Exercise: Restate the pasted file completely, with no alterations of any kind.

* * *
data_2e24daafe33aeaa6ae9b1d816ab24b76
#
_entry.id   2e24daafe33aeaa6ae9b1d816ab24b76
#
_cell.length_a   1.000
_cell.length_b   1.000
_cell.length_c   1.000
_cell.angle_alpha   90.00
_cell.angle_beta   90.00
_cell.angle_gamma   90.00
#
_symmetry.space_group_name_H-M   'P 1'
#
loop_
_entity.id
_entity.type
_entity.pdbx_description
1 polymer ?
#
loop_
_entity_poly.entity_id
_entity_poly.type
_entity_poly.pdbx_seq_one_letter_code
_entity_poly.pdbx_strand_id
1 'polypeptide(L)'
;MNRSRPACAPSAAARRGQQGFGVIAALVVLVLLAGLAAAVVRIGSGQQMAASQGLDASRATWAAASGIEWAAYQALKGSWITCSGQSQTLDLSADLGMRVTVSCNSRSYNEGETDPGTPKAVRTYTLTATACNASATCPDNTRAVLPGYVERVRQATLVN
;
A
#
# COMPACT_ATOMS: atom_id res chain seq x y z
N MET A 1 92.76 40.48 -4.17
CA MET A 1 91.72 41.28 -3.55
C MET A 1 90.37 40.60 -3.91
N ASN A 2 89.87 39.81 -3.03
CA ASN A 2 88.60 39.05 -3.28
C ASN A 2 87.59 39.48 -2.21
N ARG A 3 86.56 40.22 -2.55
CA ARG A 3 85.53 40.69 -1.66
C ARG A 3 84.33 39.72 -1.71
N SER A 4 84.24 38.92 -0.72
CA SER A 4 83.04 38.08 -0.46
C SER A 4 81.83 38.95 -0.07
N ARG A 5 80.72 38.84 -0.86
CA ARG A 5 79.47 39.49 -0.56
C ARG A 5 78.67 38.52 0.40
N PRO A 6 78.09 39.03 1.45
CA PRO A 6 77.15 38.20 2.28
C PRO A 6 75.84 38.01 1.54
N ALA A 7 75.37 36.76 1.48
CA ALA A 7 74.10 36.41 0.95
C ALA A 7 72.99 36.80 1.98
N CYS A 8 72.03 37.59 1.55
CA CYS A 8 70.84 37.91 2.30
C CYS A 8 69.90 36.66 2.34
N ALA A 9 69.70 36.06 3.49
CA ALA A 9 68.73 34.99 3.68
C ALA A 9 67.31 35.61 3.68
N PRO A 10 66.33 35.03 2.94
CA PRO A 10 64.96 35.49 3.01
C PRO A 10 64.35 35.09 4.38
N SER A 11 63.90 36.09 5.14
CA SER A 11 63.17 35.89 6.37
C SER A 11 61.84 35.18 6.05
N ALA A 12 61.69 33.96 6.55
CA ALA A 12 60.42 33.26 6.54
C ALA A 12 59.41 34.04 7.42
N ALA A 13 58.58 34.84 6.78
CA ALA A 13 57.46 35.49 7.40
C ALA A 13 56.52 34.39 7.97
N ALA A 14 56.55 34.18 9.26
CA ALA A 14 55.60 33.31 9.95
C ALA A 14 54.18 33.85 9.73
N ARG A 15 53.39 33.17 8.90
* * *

data_2e24daafe33aeaa6ae9b1d816ab24b76
#
_entry.id   2e24daafe33aeaa6ae9b1d816ab24b76
#
_cell.length_a   1.000
_cell.length_b   1.000
_cell.length_c   1.000
_cell.angle_alpha   90.00
_cell.angle_beta   90.00
_cell.angle_gamma   90.00
#
_symmetry.space_group_name_H-M   'P 1'
#
loop_
_entity.id
_entity.type
_entity.pdbx_description
1 polymer ?
#
loop_
_entity_poly.entity_id
_entity_poly.type
_entity_poly.pdbx_seq_one_letter_code
_entity_poly.pdbx_strand_id
1 'polypeptide(L)'
;MNRSRPACAPSAAARRGQQGFGVIAALVVLVLLAGLAAAVVRIGSGQQMAASQGLDASRATWAAASGIEWAAYQALKGSWITCSGQSQTLDLSADLGMRVTVSCNSRSYNEGETDPGTPKAVRTYTLTATACNASATCPDNTRAVLPGYVERVRQATLVN
;
A
#
# COMPACT_ATOMS: atom_id res chain seq x y z
N MET A 1 92.76 40.48 -4.17
CA MET A 1 91.72 41.28 -3.55
C MET A 1 90.37 40.60 -3.91
N ASN A 2 89.87 39.81 -3.03
CA ASN A 2 88.60 39.05 -3.28
C ASN A 2 87.59 39.48 -2.21
N ARG A 3 86.56 40.22 -2.55
CA ARG A 3 85.53 40.69 -1.66
C ARG A 3 84.33 39.72 -1.71
N SER A 4 84.24 38.92 -0.72
CA SER A 4 83.04 38.08 -0.46
C SER A 4 81.83 38.95 -0.07
N ARG A 5 80.72 38.84 -0.86
CA ARG A 5 79.47 39.49 -0.56
C ARG A 5 78.67 38.52 0.40
N PRO A 6 78.09 39.03 1.45
CA PRO A 6 77.15 38.20 2.28
C PRO A 6 75.84 38.01 1.54
N ALA A 7 75.37 36.76 1.48
CA ALA A 7 74.10 36.41 0.95
C ALA A 7 72.99 36.80 1.98
N CYS A 8 72.03 37.59 1.55
CA CYS A 8 70.84 37.91 2.30
C CYS A 8 69.90 36.66 2.34
N ALA A 9 69.70 36.06 3.49
CA ALA A 9 68.73 34.99 3.68
C ALA A 9 67.31 35.61 3.68
N PRO A 10 66.33 35.03 2.94
CA PRO A 10 64.96 35.49 3.01
C PRO A 10 64.35 35.09 4.38
N SER A 11 63.90 36.09 5.14
CA SER A 11 63.17 35.89 6.37
C SER A 11 61.84 35.18 6.05
N ALA A 12 61.69 33.96 6.55
CA ALA A 12 60.42 33.26 6.54
C ALA A 12 59.41 34.04 7.42
N ALA A 13 58.58 34.84 6.78
CA ALA A 13 57.46 35.49 7.40
C ALA A 13 56.52 34.39 7.97
N ALA A 14 56.55 34.18 9.26
CA ALA A 14 55.60 33.31 9.95
C ALA A 14 54.18 33.85 9.73
N ARG A 15 53.39 33.17 8.90